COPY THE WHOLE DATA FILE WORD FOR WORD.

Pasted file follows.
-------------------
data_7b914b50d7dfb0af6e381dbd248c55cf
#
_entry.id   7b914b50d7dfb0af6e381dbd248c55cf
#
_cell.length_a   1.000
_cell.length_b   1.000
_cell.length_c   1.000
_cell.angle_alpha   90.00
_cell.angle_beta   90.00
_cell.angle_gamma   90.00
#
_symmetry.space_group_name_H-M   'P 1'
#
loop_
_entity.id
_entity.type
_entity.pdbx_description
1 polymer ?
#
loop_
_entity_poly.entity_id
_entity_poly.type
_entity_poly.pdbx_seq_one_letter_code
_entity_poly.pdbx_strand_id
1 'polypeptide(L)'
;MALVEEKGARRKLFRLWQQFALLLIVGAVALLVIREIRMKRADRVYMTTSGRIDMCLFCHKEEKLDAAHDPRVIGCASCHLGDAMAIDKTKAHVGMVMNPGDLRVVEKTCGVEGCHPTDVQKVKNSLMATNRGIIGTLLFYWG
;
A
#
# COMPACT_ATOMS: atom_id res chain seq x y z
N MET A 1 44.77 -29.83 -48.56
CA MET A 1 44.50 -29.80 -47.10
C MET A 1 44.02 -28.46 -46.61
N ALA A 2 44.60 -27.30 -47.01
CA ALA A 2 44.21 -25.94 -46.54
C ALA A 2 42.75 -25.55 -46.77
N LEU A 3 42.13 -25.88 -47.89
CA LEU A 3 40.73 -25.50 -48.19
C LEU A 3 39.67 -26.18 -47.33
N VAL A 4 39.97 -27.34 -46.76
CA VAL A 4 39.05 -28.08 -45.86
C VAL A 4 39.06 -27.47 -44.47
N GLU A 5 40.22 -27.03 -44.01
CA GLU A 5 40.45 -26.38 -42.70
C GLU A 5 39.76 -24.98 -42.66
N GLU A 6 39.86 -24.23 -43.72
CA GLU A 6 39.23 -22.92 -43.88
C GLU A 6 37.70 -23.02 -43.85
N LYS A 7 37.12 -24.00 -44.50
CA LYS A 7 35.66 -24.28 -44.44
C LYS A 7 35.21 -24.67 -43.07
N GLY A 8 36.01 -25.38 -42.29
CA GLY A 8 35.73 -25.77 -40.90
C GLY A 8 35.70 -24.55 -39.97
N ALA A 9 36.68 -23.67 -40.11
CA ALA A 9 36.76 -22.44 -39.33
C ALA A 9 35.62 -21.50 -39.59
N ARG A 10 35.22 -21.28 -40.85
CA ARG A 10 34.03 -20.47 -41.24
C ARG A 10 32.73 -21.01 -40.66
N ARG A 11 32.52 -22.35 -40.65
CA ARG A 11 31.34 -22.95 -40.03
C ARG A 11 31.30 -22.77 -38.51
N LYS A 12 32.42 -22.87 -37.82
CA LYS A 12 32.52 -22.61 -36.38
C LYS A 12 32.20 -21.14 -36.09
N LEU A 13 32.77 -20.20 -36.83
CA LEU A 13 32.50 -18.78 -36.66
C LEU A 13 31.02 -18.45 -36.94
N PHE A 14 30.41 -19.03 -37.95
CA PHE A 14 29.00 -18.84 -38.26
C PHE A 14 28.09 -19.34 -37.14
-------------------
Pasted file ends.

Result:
data_7b914b50d7dfb0af6e381dbd248c55cf
#
_entry.id   7b914b50d7dfb0af6e381dbd248c55cf
#
_cell.length_a   1.000
_cell.length_b   1.000
_cell.length_c   1.000
_cell.angle_alpha   90.00
_cell.angle_beta   90.00
_cell.angle_gamma   90.00
#
_symmetry.space_group_name_H-M   'P 1'
#
loop_
_entity.id
_entity.type
_entity.pdbx_description
1 polymer ?
#
loop_
_entity_poly.entity_id
_entity_poly.type
_entity_poly.pdbx_seq_one_letter_code
_entity_poly.pdbx_strand_id
1 'polypeptide(L)'
;MALVEEKGARRKLFRLWQQFALLLIVGAVALLVIREIRMKRADRVYMTTSGRIDMCLFCHKEEKLDAAHDPRVIGCASCHLGDAMAIDKTKAHVGMVMNPGDLRVVEKTCGVEGCHPTDVQKVKNSLMATNRGIIGTLLFYWG
;
A
#
# COMPACT_ATOMS: atom_id res chain seq x y z
N MET A 1 44.77 -29.83 -48.56
CA MET A 1 44.50 -29.80 -47.10
C MET A 1 44.02 -28.46 -46.61
N ALA A 2 44.60 -27.30 -47.01
CA ALA A 2 44.21 -25.94 -46.54
C ALA A 2 42.75 -25.55 -46.77
N LEU A 3 42.13 -25.88 -47.89
CA LEU A 3 40.73 -25.50 -48.19
C LEU A 3 39.67 -26.18 -47.33
N VAL A 4 39.97 -27.34 -46.76
CA VAL A 4 39.05 -28.08 -45.86
C VAL A 4 39.06 -27.47 -44.47
N GLU A 5 40.22 -27.03 -44.01
CA GLU A 5 40.45 -26.38 -42.70
C GLU A 5 39.76 -24.98 -42.66
N GLU A 6 39.86 -24.23 -43.72
CA GLU A 6 39.23 -22.92 -43.88
C GLU A 6 37.70 -23.02 -43.85
N LYS A 7 37.12 -24.00 -44.50
CA LYS A 7 35.66 -24.28 -44.44
C LYS A 7 35.21 -24.67 -43.07
N GLY A 8 36.01 -25.38 -42.29
CA GLY A 8 35.73 -25.77 -40.90
C GLY A 8 35.70 -24.55 -39.97
N ALA A 9 36.68 -23.67 -40.11
CA ALA A 9 36.76 -22.44 -39.33
C ALA A 9 35.62 -21.50 -39.59
N ARG A 10 35.22 -21.28 -40.85
CA ARG A 10 34.03 -20.47 -41.24
C ARG A 10 32.73 -21.01 -40.66
N ARG A 11 32.52 -22.35 -40.65
CA ARG A 11 31.34 -22.95 -40.03
C ARG A 11 31.30 -22.77 -38.51
N LYS A 12 32.42 -22.87 -37.82
CA LYS A 12 32.52 -22.61 -36.38
C LYS A 12 32.20 -21.14 -36.09
N LEU A 13 32.77 -20.20 -36.83
CA LEU A 13 32.50 -18.78 -36.66
C LEU A 13 31.02 -18.45 -36.94
N PHE A 14 30.41 -19.03 -37.95
CA PHE A 14 29.00 -18.84 -38.26
C PHE A 14 28.09 -19.34 -37.14